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Hyperion recording session, Henry Wood Hall, 9-11 Feb 1998

Reproduced with permission from BMS News 78 p 181  BMS site

Bearing in mind that the Nash Ensemble have made a speciality of Bliss’s early vocal works with ensemble - Rout, Rhapsody, Madam Noy, The Women of Yueh - one might be forgiven for being pulled up short by a project to record all Bliss’s other songs. Yet having sat through most of Hyperion’s three day marathon recording Bliss songs one after another, I can report that when brought together they underline a quite distinctive achievement, and I feel sure the issued CDs will add an unsuspected new facet, an enhancement of sensibility, to Bliss the composer for most listeners.

For me the highlight was "The Storm" from The Tempest, Bliss’s overture to Viola Tree and Louis Calvert’s production at the Aldwych Theatre in February 1921. The only other performance of this music since the 1920s was given in March 1979 when Leslie Howard was the pianist, and the conductor Leslie Head. But in the controlled atmosphere of a recording session, conducted by Martyn Brabbins, Bliss’s writing for percussion and the role of the singers were a revelation. Not least was the sheer, exciting, din created by the performance.

In this piece Bliss asks for a large battery of percussion, including timps, with piano, trumpet, trombone, and tenor and baritone as drowning sailors. And that is what the ensemble literally does to the singers: drown them. Tenor, Toby Spence and baritone, Henry Herford kept it up through a long session, but in the end they had to call it a day lest their voices give out completely. The rhythm is remarkably reminiscent of, though not quite the same, as "Mars" from The Planets, then very new. But the eye-opener was the enormous wave of drumming: I have always wondered why there is no reminiscence anywhere in Bliss’s music of his actual experience in the First World War, until the "Spring Offensive" from Morning Heroes a dozen years after the armistice. Suddenly I understood, for what Bliss actually depicts here is surely an appalling artillery barrage from the War, thrilling but awful. And surely there must have been many in Bliss’s 1921 audience who would have understood.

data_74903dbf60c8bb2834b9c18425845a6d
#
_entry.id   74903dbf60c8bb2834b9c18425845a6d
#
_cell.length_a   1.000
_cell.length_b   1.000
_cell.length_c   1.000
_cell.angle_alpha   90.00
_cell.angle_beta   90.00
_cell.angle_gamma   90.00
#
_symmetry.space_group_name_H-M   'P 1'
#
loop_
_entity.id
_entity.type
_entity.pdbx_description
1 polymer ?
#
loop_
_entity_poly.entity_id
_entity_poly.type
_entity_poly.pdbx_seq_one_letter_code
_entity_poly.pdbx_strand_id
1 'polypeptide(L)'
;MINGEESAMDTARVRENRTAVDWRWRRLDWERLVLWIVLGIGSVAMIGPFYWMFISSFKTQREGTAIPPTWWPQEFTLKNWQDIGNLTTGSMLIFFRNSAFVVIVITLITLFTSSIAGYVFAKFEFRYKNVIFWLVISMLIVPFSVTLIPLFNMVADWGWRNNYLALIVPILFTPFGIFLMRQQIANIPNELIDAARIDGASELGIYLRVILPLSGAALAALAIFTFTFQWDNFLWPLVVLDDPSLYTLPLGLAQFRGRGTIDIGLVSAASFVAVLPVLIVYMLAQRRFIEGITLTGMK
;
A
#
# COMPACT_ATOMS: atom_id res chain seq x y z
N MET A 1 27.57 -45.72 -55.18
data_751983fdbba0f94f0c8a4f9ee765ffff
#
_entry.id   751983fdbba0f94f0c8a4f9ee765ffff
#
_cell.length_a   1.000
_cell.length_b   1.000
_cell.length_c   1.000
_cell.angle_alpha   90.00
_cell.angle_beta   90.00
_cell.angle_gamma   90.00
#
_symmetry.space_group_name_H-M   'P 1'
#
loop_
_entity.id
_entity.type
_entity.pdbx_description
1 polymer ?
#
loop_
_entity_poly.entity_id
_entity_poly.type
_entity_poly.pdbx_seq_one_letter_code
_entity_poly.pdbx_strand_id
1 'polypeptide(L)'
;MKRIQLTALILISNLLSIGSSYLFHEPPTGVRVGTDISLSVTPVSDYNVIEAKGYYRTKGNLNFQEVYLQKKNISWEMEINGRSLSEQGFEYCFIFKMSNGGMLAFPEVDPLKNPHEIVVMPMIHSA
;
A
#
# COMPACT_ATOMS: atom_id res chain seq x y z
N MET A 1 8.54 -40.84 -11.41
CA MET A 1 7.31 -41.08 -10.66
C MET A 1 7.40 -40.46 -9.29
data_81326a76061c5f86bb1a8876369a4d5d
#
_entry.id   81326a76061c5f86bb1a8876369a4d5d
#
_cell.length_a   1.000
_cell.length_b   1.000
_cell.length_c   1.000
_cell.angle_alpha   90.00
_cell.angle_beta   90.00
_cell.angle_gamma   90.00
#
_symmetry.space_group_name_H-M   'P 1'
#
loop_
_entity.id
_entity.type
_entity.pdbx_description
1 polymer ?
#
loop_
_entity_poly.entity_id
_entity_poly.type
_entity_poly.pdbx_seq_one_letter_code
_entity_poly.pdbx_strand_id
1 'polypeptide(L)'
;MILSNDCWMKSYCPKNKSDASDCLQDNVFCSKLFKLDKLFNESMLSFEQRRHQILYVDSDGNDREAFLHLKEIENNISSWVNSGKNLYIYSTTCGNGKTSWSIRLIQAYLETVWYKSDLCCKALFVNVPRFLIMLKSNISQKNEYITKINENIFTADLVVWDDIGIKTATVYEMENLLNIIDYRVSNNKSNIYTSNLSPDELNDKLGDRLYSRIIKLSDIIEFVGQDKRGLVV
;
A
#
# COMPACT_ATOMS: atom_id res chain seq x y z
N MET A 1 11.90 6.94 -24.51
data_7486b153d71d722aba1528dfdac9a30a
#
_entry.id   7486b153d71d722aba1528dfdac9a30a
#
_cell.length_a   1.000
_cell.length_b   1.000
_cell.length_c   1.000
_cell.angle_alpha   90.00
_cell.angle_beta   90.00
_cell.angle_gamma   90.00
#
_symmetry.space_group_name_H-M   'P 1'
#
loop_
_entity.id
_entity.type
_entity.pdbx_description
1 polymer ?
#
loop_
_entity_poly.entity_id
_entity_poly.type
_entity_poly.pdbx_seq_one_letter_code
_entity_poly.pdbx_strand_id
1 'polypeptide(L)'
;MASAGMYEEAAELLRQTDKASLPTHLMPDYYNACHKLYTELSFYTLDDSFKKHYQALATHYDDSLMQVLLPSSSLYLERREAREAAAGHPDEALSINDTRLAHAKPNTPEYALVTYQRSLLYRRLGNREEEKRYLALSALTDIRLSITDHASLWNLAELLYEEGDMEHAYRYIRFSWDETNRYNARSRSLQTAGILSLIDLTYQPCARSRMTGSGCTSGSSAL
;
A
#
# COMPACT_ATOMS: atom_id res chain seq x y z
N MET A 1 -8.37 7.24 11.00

The other discovery was a much later work, the Elegiac Sonnet for tenor and piano quintet, setting words by Cecil Day Lewis in memory of Noel Mewton-Wood after the latter had committed suicide. First performed by Britten and Pears and the Zorian Quartet in December 1954 it has been little heard since, possible owing to its less than eight-minute duration. Toby Spence was particularly eloquent here.

What impressed about the other songs, some forty of them, particularly those written before 1930, was their sheer variety and invention. Perhaps the biggest discovery was the complete Ballads of the Four Seasons, though we have long known Dorothy Dorow’s 1963 EP recording of "Summer", to hear all four, beautifully sung by Geraldine McGrevy, was a delight. They are Bliss’s other settings of Li-Po, and so in a sense an appendix to the now more familiar Women of Yueh. We also had the late cycles A Knot of Riddles (Henry Herford) with instrumental ensemble, and the Kathleen Raine settings Angels of Mind, sung by Geraldine McGrevy.

The Nash Ensemble provided exemplary and enthusiastic accompaniments in the instrumental numbers, and Kathron Sturrock was the hard-working pianist, meeting the demands of Bliss’s varied idioms with appropriate style.

Hyperion, in customary style, are pressing on. Do watch out for it: something really special.

Lewis Foreman

Reproduced with permission from BMS News 78 p 181

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